If you travel, chances are you've used the rideshare taxi alternative, Uber. Perhaps you thought about making some money and driving for the company.
Considering the increased number of violent crimes, including armed carjackings, staying safe as a driver or passenger in a rideshare vehicle will be the topic of a future post. However, first, I wanted to bring awareness to the policies of rideshare leaders Uber and Lyft.
What is Uber's Firearm Policy —
I spent 10 minutes navigating through page after page of safety tips on protecting everyone in the world from the Chinese COVID virus and hurt feelings. However, surprisingly, Uber's gun policy was difficult to find. After searching their help section, I came across this statement:
Uber prohibits riders and their guests, as well as driver and delivery partners, from carrying firearms of any kind while using the app, to the extent permitted by applicable law.
Please note that the only situation where we would allow a firearm while using the app is if you are transporting your firearm in accordance with the Transportation Security Administration rules for transporting firearms and ammunition. That means your firearm must be unloaded and locked in a hard-sided container in the trunk of the vehicle. All parts, including magazines, clips, ammunition, and bolts and firing pins must also be transported in the trunk of the vehicle.
Failure to comply with this policy may lead to account deactivation.
So what does this policy mean —
If you drive for Uber and the company learns that you have a firearm in your vehicle, Uber will most assuredly ban you from using the service as a driver or passenger. Past that, it's hard to imagine any criminal issue arising. There are states where employers can prohibit employees from carrying firearms in company-owned vehicles, and violation constitutes a criminal act. However, just like Lyft and other businesses of this model, Uber does not have “employees”; instead, they are contractors.
In fact, in a lawsuit claiming Uber misrepresented the safety of using its services after a Uber driver assaulted a passenger with a handgun, Uber specifically refers to itself as a “technology company” and that it “does not perform any transportation services.”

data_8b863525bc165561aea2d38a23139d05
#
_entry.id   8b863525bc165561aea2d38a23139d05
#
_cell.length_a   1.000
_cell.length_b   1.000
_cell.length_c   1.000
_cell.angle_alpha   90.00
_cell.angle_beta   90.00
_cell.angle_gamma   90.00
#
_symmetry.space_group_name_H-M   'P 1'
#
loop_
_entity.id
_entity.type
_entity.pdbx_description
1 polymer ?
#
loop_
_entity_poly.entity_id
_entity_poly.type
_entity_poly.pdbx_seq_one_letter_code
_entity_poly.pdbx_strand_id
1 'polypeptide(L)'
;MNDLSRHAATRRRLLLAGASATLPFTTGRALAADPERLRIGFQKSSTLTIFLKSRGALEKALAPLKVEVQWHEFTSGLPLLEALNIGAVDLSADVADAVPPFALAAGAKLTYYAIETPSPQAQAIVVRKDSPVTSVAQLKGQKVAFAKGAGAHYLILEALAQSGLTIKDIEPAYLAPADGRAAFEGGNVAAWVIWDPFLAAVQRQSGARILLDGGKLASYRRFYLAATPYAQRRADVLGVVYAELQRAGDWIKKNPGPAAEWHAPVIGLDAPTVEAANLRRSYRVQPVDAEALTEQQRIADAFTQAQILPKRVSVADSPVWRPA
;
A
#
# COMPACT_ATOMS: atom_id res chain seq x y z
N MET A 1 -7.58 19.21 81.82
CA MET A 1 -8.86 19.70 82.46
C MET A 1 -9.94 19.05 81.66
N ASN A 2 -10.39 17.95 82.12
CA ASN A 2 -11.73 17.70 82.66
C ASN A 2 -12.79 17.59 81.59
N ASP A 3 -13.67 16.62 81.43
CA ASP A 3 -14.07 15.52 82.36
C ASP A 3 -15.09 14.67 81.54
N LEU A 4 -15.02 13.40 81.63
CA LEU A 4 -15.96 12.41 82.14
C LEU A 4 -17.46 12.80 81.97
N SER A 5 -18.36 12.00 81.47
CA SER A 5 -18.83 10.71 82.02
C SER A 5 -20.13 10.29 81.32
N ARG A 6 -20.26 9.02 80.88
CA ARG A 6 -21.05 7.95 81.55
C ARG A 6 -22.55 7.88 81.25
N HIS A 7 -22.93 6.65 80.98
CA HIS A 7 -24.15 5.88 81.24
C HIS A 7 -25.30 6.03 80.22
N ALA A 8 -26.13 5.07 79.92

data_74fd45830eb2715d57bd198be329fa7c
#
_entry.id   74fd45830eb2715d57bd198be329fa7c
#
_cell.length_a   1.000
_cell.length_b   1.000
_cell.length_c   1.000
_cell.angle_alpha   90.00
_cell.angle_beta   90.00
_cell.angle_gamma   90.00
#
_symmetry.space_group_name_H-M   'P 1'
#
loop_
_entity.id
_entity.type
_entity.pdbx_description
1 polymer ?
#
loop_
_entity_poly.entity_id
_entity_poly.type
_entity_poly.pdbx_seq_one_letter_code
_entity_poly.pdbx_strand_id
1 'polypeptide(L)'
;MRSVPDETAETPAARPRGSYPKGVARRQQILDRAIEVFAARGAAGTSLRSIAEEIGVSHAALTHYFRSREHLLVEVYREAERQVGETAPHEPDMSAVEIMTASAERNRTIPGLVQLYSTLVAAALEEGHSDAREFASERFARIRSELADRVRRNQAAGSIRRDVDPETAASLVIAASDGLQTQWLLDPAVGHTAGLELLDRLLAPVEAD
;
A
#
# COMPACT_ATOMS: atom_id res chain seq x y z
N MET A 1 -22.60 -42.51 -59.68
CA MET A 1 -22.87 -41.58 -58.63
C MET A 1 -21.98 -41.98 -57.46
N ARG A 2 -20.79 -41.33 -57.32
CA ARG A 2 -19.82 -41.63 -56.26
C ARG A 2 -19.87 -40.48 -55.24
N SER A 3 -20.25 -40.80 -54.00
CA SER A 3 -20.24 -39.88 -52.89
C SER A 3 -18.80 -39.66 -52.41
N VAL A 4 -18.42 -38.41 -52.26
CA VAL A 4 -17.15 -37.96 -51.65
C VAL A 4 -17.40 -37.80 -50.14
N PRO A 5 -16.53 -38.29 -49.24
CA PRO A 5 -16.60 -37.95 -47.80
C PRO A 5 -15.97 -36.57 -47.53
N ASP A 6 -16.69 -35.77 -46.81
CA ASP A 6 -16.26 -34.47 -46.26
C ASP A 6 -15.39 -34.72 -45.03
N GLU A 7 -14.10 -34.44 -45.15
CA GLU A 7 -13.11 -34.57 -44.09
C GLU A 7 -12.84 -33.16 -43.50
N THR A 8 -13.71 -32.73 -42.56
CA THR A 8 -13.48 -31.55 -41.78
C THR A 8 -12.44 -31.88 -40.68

This distinction comes with liberating benefits to the company in terms of taxes and benefit requirements. However, it also makes criminal prosecution against drivers impossible in those states where a statute exists. I'm not an attorney, and if you drive for Uber and want to carry a handgun for self-defense (which you should), you should consult an attorney on the topic.
If you're a passenger in an Uber who dares to arm themselves per the law, and Uber finds out, they are likely to ban you from the service. I am not aware of any state where it is a crime to carry a firearm legally inside an Uber.
It should not be surprising that Uber has an anti-gun policy, even if it is difficult to enforce and detrimental to the driver and passenger. The truth is companies are not afraid of gun owners like they are of the social media mob. Companies care about public perception and making a profit. Gun owners are not vocal, and don't boycott companies like anti-gun folks.
Here are some stories that reinforce the necessity of carrying your firearm, even in an Uber.
What do you all think about this?
Have you thought about defending yourself with a firearm while inside a vehicle? We have a course designed around that very thing. It is called Vehicle Firearm Tactics and is available as a DVD or online.
And for those among you who can't get enough reading, or for those of you who are questioning whether or not armed Uber drivers and riders are a good thing, below is just a small list of defensive gun uses involving folks in an Uber. Just perform an internet search on something like: “uber driver assaulted” and you will find many more stories like these here.